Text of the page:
Multiple Myeloma
<ul><li>What is multiple myeloma? </li></ul>
<ul><li>It is a  malignant disease of the plasma cells of bone marrow. </li></ul><ul><li>Remains an  incurable disease . <...
<ul><li>What is the most common monoclonal protein found in MM? </li></ul>
<ul><li>IgG  (55%) </li></ul><ul><li>IgA (20%) </li></ul><ul><li>In approximately 20% there is no  paraproteinaemia, only ...
<ul><li>What are the risk factors for MM? </li></ul>
<ul><li>Age >60. </li></ul><ul><li>Exposure to pesticides. </li></ul><ul><li>Radiation </li></ul><ul><li>Benzene </li></ul...
<ul><li>What are the clinical features of MM? </li></ul>
<ul><li>Disease of elderly. </li></ul><ul><li>Median age >60 </li></ul><ul><li>More common in black Africans. </li></ul><u...
<ul><li>May be symptomatic or asymptomatic. </li></ul><ul><li>Symptomatic myeloma characterized by presence of  ROTI  and ...
<ul><li>What is the cause for renal failure in MM? </li></ul>
<ul><li>Deposition of light chains in the tubules (most common). </li></ul><ul><li>Also: </li></ul><ul><li>hypercalcaemia,...
<ul><li>What is the consequence of bone marrow infiltration with plasma cells? </li></ul>
<ul><li>anaemia </li></ul><ul><li>neutropenia </li></ul><ul><li>Thrombocytopenia </li></ul><ul><li>Production of paraprote...
<ul><li>What is the consequence of bone destruction in MM? </li></ul>
<ul><li>Fracture of long bones </li></ul><ul><li>Vertebral collapse </li></ul><ul><li>Hypercalcemia </li></ul>
<ul><li>What is the cause of spinal cord compression in MM? </li></ul>
<ul><li>Due to soft tissue plasmacytomas </li></ul>
<ul><li>In terms of cytogenetics which one has a better prognosis? </li></ul><ul><li>Hypodiploidy (<45 chromosomes) or </l...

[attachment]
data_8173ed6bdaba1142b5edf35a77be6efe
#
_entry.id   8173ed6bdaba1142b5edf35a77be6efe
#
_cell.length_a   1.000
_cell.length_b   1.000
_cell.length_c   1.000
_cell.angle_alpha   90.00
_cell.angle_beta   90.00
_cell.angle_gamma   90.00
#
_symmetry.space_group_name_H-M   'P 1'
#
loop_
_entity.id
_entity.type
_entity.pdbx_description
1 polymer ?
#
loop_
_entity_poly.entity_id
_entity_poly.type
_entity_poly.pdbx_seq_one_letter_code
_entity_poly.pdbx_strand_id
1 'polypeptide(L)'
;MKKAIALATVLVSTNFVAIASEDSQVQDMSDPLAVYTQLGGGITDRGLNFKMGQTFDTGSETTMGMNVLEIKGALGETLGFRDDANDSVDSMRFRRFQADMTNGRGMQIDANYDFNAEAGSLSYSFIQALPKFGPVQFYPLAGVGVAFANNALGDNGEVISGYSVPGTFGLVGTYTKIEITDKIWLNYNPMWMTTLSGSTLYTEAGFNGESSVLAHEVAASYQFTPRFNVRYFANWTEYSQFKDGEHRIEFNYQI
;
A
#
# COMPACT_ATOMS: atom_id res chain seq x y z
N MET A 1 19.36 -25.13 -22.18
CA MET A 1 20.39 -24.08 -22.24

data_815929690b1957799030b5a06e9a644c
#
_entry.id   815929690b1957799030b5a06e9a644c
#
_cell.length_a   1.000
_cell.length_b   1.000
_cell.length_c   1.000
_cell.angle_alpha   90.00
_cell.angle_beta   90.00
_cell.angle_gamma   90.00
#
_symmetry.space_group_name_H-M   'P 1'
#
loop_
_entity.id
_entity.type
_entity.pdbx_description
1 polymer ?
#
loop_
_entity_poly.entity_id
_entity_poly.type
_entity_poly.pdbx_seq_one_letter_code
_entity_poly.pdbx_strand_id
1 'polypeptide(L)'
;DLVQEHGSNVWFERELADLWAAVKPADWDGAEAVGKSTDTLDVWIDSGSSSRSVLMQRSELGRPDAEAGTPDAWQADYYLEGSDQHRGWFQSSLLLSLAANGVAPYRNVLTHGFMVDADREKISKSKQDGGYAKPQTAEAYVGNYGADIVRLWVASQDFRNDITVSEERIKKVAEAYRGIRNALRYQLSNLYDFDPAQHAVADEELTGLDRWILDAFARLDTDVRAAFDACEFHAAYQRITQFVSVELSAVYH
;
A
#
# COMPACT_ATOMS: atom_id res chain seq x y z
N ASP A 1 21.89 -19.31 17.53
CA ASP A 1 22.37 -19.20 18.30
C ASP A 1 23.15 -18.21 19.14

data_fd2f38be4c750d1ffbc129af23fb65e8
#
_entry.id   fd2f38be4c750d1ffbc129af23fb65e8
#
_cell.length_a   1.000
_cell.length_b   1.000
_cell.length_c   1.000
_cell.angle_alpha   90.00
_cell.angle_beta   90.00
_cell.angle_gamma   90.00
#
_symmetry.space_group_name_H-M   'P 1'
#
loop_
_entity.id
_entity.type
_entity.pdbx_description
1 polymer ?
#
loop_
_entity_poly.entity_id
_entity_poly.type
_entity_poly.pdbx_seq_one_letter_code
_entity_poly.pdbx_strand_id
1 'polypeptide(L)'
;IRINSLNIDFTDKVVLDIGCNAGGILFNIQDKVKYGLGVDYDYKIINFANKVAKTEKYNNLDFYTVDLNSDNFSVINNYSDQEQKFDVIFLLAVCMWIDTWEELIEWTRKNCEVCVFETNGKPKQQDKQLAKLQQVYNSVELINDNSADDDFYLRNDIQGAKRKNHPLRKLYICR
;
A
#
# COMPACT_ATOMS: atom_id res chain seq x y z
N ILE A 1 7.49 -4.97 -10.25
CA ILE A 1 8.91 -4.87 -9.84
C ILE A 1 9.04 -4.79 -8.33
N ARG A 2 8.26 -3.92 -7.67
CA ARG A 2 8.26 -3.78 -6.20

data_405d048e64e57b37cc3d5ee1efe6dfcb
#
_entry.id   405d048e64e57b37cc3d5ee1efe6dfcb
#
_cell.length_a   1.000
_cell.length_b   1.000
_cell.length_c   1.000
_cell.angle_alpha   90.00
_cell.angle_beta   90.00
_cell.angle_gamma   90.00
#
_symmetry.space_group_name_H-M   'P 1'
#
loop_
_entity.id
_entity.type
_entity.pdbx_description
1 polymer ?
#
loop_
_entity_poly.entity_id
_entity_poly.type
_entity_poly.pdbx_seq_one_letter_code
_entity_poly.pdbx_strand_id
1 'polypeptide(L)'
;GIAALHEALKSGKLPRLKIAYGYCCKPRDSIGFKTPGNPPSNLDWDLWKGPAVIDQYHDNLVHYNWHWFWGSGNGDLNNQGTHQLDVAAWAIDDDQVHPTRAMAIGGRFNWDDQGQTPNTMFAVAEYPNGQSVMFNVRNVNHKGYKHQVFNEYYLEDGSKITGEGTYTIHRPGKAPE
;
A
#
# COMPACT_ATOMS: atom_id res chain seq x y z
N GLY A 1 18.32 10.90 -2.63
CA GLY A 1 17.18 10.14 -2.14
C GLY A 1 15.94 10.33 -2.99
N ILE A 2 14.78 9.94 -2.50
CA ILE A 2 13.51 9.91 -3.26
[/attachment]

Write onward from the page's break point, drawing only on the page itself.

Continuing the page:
<ul><li>Hyperdiploidy. </li></ul>
<ul><li>In MM which bone activity is increased? </li></ul><ul><li>Osteoblast or osteoclast? </li></ul>
<ul><li>Increased osteoclastic activity. </li></ul><ul><li>That is why biphosphonates is useful in MM because it inhibits ...
<ul><li>Why do patients with MM get recurrent infections? </li></ul>
<ul><li>Because there is a reduction in the normal immunoglobulin levels ( immuneparesis ), contributing to the tendency f...
<ul><li>What are the lab findings in MM? </li></ul>
<ul><li>FBC- normal or low. </li></ul><ul><li>ESR, CRP-almost always raised. </li></ul><ul><li>Blood film-  Rouleaux forma...
<ul><li>What are the imaging studies used to diagnose MM? </li></ul>
<ul><li>Skeletal survey-lytic lesion. easily seen in skull. </li></ul><ul><li>CT, MRI and PET are used in plasmacytomas (b...
<ul><li>Myeloma affecting the skull. Note the rounded lytic translucencies produced by infiltration of the skull with myel...
<ul><li>What are the stages of MM? </li></ul>
 
<ul><li>How do you diagnose MM? </li></ul>
<ul><li>Two out of three diagnostic features should be present: </li></ul><ul><li>paraproteinaemia or Bence Jones protein ...
<ul><li>What is the treatment for MM? </li></ul>
<ul><li>supportive care  </li></ul><ul><li>chemotherapy  </li></ul><ul><li>Autologous or allogeneic stem cell transplantat...
<ul><li>What is the supportive therapy? </li></ul>
<ul><li>Treat the anemia-erythropoetin helps. </li></ul><ul><li>Treat the infection </li></ul><ul><li>Radiotherapy/sytemic...
<ul><li>What are the chemo options? </li></ul><ul><li>For Elderly? </li></ul><ul><li>For Younger patients? </li></ul>
For elderly <ul><li>If not fit for transplant, treat with  Melphalan + Prednisone + Thalidomide (MPT). </li></ul><ul><li>B...
For younger patients <ul><li>High-dose  dexamethasone  based  induction . </li></ul><ul><li>Followed by  high-dose melphal...
<ul><li>What agents to use for relapse myeloma? </li></ul>
<ul><li>Thalidomide (immunomodulatory derivatives) </li></ul><ul><li>Lenalidomide + dexamethasone.  </li></ul><ul><li>(the...
<ul><li>What are the prognostic markers of MM? </li></ul>
Bad prognosis if… <ul><li>Raised B2-microglobulin >4. </li></ul><ul><li>Low serum albumin <3g/dl. </li></ul><ul><li>Cytoge...
<ul><li>What features would make you suspect MGUS? </li></ul>
MGUS <ul><li>Monoclonal Gammapathy of Undetermined Significance. </li></ul><ul><li>Asymptomatic patient. Advanced age. </l...
<ul><li>What is the most important risk factor for progression of MGUS to plasma cell cancer? </li></ul>
<ul><li>M band size . The bigger, the worse. </li></ul><ul><li>IgM or IgA  monoclonal protein has increased risk. </li></ul>
<ul><li>If a patient is found to have high levels of IgM paraprotein? </li></ul><ul><li>What is the most likely diagnosis?...